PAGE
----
"Unhappy Man Fondling a Mallard"
This was Tulusletrack's first publicly-displayed work, which initiated a long series of paintings based on social deviance, several of which are in our collection.
The artist was fascinated by the relationship of French farm workers to the livestock they tended, very often with an intimacy that bordered on passion. His portrait of the marriage of Jacques Le Frotteur to his she-goat, "La Belle Hélène" was a scandal in Paris, although on the farms of Normandy it was passed off with a Gallic shrug of the shoulders and a comment on what a nice couple they made.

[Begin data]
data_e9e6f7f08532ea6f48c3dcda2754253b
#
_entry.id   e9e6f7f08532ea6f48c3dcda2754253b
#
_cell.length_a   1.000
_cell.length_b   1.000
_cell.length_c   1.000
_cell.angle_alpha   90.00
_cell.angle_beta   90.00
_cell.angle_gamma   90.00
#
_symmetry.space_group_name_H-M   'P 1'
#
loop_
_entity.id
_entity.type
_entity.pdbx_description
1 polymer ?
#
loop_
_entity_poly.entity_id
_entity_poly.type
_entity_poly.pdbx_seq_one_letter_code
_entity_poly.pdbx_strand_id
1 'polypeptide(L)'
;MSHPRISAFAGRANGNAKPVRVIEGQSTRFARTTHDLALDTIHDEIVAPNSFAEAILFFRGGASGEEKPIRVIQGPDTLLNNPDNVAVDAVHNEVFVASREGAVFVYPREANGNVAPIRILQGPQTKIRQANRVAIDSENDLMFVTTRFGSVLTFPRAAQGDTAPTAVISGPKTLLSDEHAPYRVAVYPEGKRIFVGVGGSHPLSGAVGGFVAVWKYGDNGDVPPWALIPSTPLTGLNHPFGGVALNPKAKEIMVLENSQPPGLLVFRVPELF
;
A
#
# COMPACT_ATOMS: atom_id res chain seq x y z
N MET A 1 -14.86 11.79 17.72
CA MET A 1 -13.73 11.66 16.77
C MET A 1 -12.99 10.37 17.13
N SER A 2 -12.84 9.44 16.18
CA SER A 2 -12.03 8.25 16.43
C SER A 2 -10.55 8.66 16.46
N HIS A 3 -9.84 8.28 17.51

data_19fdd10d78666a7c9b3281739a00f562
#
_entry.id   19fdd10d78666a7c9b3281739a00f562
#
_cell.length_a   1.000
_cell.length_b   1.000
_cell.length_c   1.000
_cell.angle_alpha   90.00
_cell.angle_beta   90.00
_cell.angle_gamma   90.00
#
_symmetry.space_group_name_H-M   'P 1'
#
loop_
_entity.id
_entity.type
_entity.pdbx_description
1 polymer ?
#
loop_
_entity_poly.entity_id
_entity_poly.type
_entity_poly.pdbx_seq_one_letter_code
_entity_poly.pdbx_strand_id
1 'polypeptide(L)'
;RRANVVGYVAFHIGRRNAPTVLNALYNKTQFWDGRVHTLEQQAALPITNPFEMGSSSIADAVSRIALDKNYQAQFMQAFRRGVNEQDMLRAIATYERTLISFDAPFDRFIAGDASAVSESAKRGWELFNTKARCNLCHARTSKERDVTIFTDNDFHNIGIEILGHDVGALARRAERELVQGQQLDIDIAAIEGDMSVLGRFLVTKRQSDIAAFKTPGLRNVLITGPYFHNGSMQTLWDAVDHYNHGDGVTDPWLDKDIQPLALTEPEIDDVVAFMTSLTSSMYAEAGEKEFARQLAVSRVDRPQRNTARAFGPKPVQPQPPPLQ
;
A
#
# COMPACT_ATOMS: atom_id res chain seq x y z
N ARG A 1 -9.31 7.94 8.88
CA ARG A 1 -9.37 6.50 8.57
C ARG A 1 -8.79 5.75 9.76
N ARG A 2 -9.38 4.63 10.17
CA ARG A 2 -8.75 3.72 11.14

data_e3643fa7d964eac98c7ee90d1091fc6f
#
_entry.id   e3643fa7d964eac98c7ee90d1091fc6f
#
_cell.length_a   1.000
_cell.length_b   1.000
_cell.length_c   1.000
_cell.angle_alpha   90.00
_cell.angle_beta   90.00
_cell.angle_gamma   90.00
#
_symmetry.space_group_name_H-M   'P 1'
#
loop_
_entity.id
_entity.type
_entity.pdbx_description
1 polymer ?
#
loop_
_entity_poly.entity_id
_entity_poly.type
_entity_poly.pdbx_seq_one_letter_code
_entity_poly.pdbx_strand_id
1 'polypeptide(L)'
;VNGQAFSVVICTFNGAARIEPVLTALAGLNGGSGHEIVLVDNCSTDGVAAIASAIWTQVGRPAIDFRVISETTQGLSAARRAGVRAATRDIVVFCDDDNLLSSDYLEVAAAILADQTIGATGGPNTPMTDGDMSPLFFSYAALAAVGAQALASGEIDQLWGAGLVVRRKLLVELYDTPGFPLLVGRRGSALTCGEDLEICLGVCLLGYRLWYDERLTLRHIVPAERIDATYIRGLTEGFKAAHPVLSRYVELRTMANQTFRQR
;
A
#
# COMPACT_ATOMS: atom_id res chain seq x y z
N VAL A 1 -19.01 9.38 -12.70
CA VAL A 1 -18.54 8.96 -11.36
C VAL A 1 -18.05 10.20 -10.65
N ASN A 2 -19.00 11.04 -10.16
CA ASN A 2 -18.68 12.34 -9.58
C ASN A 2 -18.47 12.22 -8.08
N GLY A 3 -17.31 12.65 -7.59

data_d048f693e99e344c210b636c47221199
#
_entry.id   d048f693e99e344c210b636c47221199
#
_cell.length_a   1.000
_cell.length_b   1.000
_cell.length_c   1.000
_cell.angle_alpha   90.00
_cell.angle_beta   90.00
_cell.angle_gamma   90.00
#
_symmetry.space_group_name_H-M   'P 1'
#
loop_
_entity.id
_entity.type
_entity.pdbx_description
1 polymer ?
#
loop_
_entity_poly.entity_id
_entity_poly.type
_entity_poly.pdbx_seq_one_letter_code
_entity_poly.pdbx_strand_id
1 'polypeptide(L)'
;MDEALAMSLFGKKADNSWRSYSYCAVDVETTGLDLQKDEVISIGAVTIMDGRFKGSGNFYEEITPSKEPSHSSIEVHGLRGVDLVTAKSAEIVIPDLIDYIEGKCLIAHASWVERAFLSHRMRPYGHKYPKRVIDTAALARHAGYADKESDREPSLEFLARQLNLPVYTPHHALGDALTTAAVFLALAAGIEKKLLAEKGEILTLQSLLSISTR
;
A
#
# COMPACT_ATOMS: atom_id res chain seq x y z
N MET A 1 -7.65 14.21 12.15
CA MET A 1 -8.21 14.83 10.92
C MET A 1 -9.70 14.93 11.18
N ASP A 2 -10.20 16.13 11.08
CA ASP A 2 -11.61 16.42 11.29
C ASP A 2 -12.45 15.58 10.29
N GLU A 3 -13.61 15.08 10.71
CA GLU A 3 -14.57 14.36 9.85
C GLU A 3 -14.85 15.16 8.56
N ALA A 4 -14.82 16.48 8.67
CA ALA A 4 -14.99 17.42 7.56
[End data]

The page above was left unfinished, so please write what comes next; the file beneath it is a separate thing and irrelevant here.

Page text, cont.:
In the subject painting Tulusletrack captures the essential sadness of a Basque farmhand engaged in the seduction of a local mallard. You can almost hear the soothing words as the man caresses the waterfowl while fantasizing about "les cruches magnifiques" of his faraway love, the milkmaid Marta. Ducks are a common erotic surrogate among the Basques, particularly when the quadrupeds are locked up or going steady with other agrarian laborers.
The same farm was the setting for a later work, "The Lovestruck Swineherd Rejected by the Yorkshire Sow," which was later the inspiration for the opera Carmen by Georges Bizet.